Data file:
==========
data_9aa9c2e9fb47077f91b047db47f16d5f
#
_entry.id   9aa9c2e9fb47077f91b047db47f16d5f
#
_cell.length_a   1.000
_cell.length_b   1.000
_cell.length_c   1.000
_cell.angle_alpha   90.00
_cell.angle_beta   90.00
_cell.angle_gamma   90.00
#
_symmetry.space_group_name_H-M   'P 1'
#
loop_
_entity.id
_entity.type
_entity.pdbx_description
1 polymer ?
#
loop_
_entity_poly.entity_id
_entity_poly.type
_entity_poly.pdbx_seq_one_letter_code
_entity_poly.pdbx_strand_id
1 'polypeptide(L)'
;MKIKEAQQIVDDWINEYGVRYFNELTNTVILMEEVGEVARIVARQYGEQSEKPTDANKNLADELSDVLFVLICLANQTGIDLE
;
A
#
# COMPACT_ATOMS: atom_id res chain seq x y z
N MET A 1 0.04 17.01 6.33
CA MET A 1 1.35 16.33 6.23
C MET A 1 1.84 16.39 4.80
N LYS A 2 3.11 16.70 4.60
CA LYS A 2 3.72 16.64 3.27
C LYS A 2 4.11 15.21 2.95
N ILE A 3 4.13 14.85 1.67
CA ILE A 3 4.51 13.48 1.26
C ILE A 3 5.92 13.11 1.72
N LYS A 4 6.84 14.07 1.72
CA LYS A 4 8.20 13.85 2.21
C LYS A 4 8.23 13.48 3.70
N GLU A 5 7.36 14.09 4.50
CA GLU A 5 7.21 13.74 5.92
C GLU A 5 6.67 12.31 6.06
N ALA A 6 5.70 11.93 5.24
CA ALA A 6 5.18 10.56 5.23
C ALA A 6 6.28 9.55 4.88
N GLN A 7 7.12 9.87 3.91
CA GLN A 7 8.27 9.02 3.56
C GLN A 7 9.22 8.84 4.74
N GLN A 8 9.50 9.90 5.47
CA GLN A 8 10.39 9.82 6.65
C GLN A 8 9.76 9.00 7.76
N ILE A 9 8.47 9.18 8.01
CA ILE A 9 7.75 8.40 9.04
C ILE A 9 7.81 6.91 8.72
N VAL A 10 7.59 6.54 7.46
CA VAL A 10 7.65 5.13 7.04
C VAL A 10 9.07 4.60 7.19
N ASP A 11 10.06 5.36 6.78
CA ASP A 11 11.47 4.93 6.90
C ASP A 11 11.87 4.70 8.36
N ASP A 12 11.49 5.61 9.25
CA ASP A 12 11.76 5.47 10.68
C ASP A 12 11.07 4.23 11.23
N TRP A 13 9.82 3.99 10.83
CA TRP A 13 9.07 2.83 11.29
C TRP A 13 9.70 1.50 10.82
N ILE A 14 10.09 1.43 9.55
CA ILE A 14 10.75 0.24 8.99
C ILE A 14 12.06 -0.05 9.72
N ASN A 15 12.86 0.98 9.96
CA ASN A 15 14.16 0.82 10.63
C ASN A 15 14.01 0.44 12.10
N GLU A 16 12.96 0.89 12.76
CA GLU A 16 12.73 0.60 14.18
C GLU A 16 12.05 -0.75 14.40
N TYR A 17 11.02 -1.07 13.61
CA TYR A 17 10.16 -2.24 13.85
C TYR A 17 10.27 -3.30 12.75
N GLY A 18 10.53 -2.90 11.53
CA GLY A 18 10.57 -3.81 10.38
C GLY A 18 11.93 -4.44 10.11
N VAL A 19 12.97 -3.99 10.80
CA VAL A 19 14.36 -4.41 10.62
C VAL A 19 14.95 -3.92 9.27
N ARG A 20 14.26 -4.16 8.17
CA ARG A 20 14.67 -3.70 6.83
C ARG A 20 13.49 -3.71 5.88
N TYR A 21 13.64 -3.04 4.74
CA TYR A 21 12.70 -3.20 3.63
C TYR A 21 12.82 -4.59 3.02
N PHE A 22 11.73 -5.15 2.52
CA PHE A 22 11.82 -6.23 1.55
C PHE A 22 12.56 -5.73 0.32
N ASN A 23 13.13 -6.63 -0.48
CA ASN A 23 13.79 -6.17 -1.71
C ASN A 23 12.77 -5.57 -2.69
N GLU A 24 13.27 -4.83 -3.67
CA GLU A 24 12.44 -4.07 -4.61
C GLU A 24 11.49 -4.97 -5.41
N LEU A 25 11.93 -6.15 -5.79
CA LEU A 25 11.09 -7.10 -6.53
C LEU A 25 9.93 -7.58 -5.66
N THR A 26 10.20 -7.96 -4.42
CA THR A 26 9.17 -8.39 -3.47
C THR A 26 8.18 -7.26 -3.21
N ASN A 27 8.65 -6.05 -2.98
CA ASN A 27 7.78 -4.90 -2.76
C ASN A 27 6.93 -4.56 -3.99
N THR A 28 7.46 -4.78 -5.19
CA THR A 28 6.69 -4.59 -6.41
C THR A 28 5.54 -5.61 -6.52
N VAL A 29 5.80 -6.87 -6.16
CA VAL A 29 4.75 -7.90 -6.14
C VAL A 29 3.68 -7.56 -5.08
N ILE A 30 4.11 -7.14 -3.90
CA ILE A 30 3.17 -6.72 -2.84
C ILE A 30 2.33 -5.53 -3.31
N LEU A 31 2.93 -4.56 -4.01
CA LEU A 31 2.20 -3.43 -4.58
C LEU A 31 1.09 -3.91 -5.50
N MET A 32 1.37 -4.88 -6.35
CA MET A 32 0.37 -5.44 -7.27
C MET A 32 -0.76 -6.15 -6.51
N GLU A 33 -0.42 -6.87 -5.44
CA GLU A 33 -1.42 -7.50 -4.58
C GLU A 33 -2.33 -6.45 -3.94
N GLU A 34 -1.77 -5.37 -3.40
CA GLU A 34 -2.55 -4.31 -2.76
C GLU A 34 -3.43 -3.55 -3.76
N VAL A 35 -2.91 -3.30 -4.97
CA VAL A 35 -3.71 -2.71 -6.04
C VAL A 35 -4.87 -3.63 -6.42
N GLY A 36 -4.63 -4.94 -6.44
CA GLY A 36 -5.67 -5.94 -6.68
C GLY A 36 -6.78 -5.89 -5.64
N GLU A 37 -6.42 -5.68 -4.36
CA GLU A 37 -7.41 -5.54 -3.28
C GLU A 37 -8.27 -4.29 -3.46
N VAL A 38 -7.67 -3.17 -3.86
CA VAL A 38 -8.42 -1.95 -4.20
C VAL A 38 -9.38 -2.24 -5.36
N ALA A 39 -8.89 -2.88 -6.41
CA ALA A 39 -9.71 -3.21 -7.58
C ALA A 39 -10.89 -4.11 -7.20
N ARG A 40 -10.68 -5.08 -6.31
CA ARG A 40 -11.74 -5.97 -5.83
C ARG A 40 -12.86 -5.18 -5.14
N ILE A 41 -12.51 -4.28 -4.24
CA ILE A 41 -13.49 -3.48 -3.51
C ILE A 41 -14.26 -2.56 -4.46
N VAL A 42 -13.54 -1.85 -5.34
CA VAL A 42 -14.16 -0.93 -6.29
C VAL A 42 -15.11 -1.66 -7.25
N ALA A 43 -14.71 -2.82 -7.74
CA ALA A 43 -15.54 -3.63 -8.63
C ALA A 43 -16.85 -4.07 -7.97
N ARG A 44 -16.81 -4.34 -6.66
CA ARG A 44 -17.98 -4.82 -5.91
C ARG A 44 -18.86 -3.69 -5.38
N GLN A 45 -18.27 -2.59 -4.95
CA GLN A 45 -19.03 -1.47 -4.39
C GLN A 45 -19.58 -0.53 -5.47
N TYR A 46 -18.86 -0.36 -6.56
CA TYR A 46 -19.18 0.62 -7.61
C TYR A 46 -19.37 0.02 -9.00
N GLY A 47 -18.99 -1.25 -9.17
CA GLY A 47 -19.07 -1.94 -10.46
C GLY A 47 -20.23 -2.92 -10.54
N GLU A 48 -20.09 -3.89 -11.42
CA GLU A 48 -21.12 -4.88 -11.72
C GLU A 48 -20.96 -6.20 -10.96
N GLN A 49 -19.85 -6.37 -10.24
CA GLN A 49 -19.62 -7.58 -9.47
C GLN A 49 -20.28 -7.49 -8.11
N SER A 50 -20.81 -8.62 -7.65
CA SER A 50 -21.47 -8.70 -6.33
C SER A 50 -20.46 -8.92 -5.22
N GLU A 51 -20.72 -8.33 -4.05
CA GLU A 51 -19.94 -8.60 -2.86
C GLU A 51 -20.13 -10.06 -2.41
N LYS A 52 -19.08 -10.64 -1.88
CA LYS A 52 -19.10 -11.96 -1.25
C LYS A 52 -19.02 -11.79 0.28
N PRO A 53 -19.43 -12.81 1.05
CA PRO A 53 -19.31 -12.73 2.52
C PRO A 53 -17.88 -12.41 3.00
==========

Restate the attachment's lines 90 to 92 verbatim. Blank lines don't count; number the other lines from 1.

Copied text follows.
C ARG A 20 13.49 -3.71 5.88
N TYR A 21 13.64 -3.04 4.74
CA TYR A 21 12.70 -3.20 3.63